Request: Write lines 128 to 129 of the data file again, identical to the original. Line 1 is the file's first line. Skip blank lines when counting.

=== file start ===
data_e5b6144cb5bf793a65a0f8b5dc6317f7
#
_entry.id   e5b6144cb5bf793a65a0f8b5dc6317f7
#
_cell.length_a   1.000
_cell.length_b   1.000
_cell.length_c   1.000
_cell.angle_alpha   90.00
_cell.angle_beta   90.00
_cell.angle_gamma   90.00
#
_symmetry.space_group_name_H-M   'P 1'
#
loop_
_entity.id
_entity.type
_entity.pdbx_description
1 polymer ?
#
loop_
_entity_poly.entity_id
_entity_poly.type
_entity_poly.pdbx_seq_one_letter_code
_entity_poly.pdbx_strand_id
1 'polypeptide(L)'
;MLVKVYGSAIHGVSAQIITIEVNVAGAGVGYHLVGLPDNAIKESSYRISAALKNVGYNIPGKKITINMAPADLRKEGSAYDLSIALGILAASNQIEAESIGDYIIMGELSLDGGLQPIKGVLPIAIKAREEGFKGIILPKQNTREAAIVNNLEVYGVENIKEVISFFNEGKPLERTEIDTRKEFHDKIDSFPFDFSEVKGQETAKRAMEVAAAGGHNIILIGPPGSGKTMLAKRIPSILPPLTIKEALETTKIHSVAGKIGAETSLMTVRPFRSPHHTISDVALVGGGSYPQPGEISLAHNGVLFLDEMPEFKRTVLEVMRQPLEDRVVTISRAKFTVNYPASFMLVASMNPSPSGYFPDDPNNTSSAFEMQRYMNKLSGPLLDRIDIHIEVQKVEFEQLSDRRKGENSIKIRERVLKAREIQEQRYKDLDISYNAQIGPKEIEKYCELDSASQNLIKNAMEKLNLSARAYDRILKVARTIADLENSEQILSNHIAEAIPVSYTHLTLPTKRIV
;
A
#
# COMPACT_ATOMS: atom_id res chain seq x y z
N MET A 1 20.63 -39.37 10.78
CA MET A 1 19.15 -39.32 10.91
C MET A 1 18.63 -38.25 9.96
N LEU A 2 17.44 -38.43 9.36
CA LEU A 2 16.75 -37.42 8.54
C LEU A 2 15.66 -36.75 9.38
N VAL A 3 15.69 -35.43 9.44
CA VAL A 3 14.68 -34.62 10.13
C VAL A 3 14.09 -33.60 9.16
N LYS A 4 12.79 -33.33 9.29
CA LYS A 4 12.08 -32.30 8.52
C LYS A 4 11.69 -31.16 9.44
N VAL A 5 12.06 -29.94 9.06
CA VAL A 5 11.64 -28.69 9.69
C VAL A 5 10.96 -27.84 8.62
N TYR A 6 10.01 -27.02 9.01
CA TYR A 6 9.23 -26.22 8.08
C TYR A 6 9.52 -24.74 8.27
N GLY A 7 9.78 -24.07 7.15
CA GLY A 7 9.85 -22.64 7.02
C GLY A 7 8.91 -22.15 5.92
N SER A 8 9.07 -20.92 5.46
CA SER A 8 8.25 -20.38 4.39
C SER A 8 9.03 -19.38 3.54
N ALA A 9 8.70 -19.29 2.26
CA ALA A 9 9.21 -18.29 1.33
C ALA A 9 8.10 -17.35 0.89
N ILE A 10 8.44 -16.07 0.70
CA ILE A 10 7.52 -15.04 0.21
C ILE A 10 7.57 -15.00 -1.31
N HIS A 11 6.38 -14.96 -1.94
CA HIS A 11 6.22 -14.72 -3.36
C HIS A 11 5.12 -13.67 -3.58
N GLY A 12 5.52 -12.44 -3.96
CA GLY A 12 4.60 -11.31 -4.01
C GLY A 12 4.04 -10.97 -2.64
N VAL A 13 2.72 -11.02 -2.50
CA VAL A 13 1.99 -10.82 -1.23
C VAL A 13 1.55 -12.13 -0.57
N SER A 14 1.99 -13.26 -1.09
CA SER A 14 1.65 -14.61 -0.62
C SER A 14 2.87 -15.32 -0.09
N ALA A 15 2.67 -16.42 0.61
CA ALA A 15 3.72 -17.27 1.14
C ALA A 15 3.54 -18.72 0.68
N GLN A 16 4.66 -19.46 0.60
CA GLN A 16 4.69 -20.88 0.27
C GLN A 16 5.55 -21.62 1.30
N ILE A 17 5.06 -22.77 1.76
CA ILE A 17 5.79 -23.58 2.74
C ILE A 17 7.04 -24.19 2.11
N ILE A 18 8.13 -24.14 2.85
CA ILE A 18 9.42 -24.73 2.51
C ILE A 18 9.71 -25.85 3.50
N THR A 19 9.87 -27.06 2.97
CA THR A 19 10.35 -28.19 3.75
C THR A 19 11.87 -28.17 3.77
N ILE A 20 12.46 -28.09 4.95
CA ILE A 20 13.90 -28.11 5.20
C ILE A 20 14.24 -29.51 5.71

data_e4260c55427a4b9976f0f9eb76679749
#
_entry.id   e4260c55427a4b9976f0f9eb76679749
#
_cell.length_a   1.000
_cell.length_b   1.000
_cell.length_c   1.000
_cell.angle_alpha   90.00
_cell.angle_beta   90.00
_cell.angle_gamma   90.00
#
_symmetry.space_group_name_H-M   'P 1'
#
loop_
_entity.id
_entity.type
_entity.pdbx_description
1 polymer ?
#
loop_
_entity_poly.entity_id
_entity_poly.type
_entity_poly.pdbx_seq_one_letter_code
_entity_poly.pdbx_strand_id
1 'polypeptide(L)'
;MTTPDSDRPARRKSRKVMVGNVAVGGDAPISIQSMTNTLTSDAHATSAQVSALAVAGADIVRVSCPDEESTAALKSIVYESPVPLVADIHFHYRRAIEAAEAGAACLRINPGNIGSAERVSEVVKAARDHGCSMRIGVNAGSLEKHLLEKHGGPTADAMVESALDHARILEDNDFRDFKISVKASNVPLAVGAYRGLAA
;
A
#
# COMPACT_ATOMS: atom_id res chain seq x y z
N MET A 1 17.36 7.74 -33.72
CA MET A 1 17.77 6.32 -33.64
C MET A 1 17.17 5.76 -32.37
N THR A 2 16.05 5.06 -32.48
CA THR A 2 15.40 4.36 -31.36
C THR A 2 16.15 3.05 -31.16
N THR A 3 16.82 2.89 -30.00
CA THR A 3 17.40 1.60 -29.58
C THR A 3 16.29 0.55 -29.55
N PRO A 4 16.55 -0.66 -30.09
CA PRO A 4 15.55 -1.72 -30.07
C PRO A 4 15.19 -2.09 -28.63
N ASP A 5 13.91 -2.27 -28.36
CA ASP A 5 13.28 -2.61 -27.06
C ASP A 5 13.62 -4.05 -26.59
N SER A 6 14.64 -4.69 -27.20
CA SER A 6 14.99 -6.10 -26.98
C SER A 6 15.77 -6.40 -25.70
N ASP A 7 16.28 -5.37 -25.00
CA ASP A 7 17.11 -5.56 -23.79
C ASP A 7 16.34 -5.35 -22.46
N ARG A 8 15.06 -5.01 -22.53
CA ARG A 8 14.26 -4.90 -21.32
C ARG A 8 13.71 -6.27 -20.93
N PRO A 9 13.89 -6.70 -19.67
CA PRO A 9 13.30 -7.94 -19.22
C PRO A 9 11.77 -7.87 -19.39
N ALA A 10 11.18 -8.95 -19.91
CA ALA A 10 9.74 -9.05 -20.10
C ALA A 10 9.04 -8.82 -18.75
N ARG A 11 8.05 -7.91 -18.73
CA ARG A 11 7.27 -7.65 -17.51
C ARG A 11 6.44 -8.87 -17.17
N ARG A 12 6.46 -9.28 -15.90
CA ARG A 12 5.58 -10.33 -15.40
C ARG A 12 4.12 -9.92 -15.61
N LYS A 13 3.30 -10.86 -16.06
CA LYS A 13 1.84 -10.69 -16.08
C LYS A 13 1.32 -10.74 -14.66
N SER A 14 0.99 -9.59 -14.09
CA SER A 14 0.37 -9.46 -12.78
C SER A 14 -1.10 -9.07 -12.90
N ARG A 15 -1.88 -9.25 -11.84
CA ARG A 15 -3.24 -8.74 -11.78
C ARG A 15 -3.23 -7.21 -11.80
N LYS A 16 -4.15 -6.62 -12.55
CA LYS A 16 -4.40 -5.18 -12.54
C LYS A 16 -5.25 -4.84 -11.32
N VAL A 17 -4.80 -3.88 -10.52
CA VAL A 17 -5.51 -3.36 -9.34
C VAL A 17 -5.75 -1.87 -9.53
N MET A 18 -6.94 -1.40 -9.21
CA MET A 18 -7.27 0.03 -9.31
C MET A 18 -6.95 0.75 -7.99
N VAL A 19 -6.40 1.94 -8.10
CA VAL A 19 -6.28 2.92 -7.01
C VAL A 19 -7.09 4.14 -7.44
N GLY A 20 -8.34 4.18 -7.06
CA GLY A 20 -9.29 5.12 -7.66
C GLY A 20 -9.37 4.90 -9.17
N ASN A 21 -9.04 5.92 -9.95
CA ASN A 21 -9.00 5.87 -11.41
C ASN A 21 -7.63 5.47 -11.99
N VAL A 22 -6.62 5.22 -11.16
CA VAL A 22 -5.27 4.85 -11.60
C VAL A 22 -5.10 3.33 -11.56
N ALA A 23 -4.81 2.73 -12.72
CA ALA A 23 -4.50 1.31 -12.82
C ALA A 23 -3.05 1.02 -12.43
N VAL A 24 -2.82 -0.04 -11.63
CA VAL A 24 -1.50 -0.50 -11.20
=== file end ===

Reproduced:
CA THR A 3 17.40 1.60 -29.58
C THR A 3 16.29 0.55 -29.55